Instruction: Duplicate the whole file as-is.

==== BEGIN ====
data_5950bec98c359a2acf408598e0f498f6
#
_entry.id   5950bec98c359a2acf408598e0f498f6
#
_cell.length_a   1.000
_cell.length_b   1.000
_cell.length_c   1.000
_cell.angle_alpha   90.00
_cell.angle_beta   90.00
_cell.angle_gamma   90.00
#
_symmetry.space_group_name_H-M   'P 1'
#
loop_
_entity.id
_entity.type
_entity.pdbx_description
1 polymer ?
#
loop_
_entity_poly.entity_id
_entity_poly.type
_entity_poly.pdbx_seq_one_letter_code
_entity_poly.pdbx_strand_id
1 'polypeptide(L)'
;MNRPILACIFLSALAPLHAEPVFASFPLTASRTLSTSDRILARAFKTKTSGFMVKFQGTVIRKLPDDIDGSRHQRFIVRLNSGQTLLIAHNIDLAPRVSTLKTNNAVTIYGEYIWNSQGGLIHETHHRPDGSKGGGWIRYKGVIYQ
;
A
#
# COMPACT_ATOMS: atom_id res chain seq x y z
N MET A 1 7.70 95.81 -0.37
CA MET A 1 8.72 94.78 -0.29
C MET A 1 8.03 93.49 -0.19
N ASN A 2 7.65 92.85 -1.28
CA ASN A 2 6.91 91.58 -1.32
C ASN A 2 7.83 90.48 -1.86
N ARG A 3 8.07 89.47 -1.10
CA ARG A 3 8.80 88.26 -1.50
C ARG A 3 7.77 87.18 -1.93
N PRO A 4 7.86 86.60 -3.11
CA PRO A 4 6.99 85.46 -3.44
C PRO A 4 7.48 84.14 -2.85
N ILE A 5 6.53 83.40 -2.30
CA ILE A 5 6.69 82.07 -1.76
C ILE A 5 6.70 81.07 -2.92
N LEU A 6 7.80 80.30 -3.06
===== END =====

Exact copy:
data_5950bec98c359a2acf408598e0f498f6
#
_entry.id   5950bec98c359a2acf408598e0f498f6
#
_cell.length_a   1.000
_cell.length_b   1.000
_cell.length_c   1.000
_cell.angle_alpha   90.00
_cell.angle_beta   90.00
_cell.angle_gamma   90.00
#
_symmetry.space_group_name_H-M   'P 1'
#
loop_
_entity.id
_entity.type
_entity.pdbx_description
1 polymer ?
#
loop_
_entity_poly.entity_id
_entity_poly.type
_entity_poly.pdbx_seq_one_letter_code
_entity_poly.pdbx_strand_id
1 'polypeptide(L)'
;MNRPILACIFLSALAPLHAEPVFASFPLTASRTLSTSDRILARAFKTKTSGFMVKFQGTVIRKLPDDIDGSRHQRFIVRLNSGQTLLIAHNIDLAPRVSTLKTNNAVTIYGEYIWNSQGGLIHETHHRPDGSKGGGWIRYKGVIYQ
;
A
#
# COMPACT_ATOMS: atom_id res chain seq x y z
N MET A 1 7.70 95.81 -0.37
CA MET A 1 8.72 94.78 -0.29
C MET A 1 8.03 93.49 -0.19
N ASN A 2 7.65 92.85 -1.28
CA ASN A 2 6.91 91.58 -1.32
C ASN A 2 7.83 90.48 -1.86
N ARG A 3 8.07 89.47 -1.10
CA ARG A 3 8.80 88.26 -1.50
C ARG A 3 7.77 87.18 -1.93
N PRO A 4 7.86 86.60 -3.11
CA PRO A 4 6.99 85.46 -3.44
C PRO A 4 7.48 84.14 -2.85
N ILE A 5 6.53 83.40 -2.30
CA ILE A 5 6.69 82.07 -1.76
C ILE A 5 6.70 81.07 -2.92
N LEU A 6 7.80 80.30 -3.06